An East Prospect man apologized in court on Monday for running a stop sign in 2009 and causing a crash that killed a motorcyclist and his passenger.
Struggling to control his voice while reading from a lengthy prepared statement, Steve Robert Foote not only apologized for causing the fatal crash, he also expressed remorse for not apologizing in person to his victims' loved ones sooner. (He previously sent them letters of apology, a prosecutor confirmed.)
Killed in the June 29, 2009, York Township crash were Robert Leber, 44, of Springfield Township and passenger Penny Hess, 44, of North Carolina. It happened just before 10 p.m.
"I cannot begin to say how sorry I am to Robert and Penny's family and friends," Foote said.
He said defense attorney Ed Paskey advised him not to say anything until the case was resolved, but Foote said he takes "all the responsibility" for the delay.
Didn't know road: As his victims' loved ones listened silently -- and members of his own family cried -- Foote explained he was driving home from Lake Williams, where he'd been fishing.
"I was truly unfamiliar with the roadways," he said, and while eastbound on Hess Farm Road he ran the stop sign at the Iron Stone Hill Road intersection. Foote, 31, said his stomach dropped when he realized it.
"At this same moment I felt the impact of the motorcycle," he said. Police said Leber was southbound on Iron Stone Hill Road.
Foote said he climbed out a window of his Ford Explorer and ran to Leber, not realizing two people had been on the Harley-Davidson.
'Hang on': "I tried to talk to him and help him any way I could," Foote said, "encouraging him to hang on."
A neighbor with a flashlight found Hess lying nearby, at which point Foote ran to her.
"I did the best I could to help," he said.
Since the crash, Foote has been in contact with nine local high schools about speaking in driver education classes, he said, and has so far spoken to 11 different driver ed classes.
Paskey told presiding Common Pleas Judge John S. Kennedy that Foote is "going to continue to punish himself for a very long time."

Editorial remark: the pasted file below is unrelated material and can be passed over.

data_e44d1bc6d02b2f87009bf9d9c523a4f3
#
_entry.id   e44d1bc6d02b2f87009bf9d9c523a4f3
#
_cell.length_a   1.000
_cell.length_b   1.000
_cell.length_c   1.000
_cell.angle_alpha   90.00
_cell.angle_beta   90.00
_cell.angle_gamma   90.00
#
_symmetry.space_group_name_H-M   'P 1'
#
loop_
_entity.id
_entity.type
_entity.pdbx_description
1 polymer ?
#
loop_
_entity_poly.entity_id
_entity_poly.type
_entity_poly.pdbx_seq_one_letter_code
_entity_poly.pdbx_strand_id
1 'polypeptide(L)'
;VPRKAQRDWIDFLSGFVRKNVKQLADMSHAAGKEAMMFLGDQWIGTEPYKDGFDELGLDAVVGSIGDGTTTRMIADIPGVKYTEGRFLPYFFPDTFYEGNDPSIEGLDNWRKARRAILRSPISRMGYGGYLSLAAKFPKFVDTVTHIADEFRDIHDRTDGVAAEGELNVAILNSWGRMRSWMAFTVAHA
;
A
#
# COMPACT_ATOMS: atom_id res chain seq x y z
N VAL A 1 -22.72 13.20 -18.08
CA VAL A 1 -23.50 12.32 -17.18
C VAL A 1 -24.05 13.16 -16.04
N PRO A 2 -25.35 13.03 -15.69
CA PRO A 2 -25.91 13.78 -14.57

No drugs or booze: Foote was not under the influence of alcohol or drugs at the time of the crash, and it doesn't appear he was speeding, at least not to an extent that factored into the crash, Kennedy noted.
In March, Foote pleaded guilty to two misdemeanor counts of involuntary manslaughter, careless driving and running a stop sign.
As part of a negotiated plea agreement, prosecutors dropped felony charges including homicide by vehicle, and both sides agreed to a sentencing cap of six to 23 months in prison.
Kennedy noted that other than the crash, Foote had no vehicle violations since 1999.
Remorse 'genuine': The normally poker-faced judge struggled to remain composed as he spoke. He said it's not unusual for him to hear defendants express remorse. But it's far less common to actually believe that remorse is genuine, as is the case with Foote, he said.
"This is probably one of the saddest cases I've had," Kennedy said.
He sentenced Foote to three to 23 months in county prison, starting June 11, followed by three years of probation.
Pursuant to the plea agreement, the judge also ordered Foote to surrender his driver's license for three years, perform 400 hours of community service, and pay $2,586 in restitution to Hess' family and $5,513.77 in restitution to the state's victim compensation fund.
Sentence 'fair': Paskey said Foote, who is self-employed as a property manager and has a 4-year-old son, already has $5,500 in escrow for restitution and will pay the rest promptly.
Prosecutors maintain the crash rose to the level of a crime due to Foote's recklessness in not seeing a sign warning of a stop sign up ahead, not seeing the stop sign and not seeing the Harley's headlight.
"Given the circumstances, with two people deceased, I think my client would agree it's a fair sentence," Paskey said.
Since 2002, there have been 18 reportable crashes at the intersection, according to Paskey, who said the state Department of Transportation has since changed the intersection to a four-way stop.
-- Reach Elizabeth Evans at email@example.com, 505-5429 or twitter.com/ydcrimetime.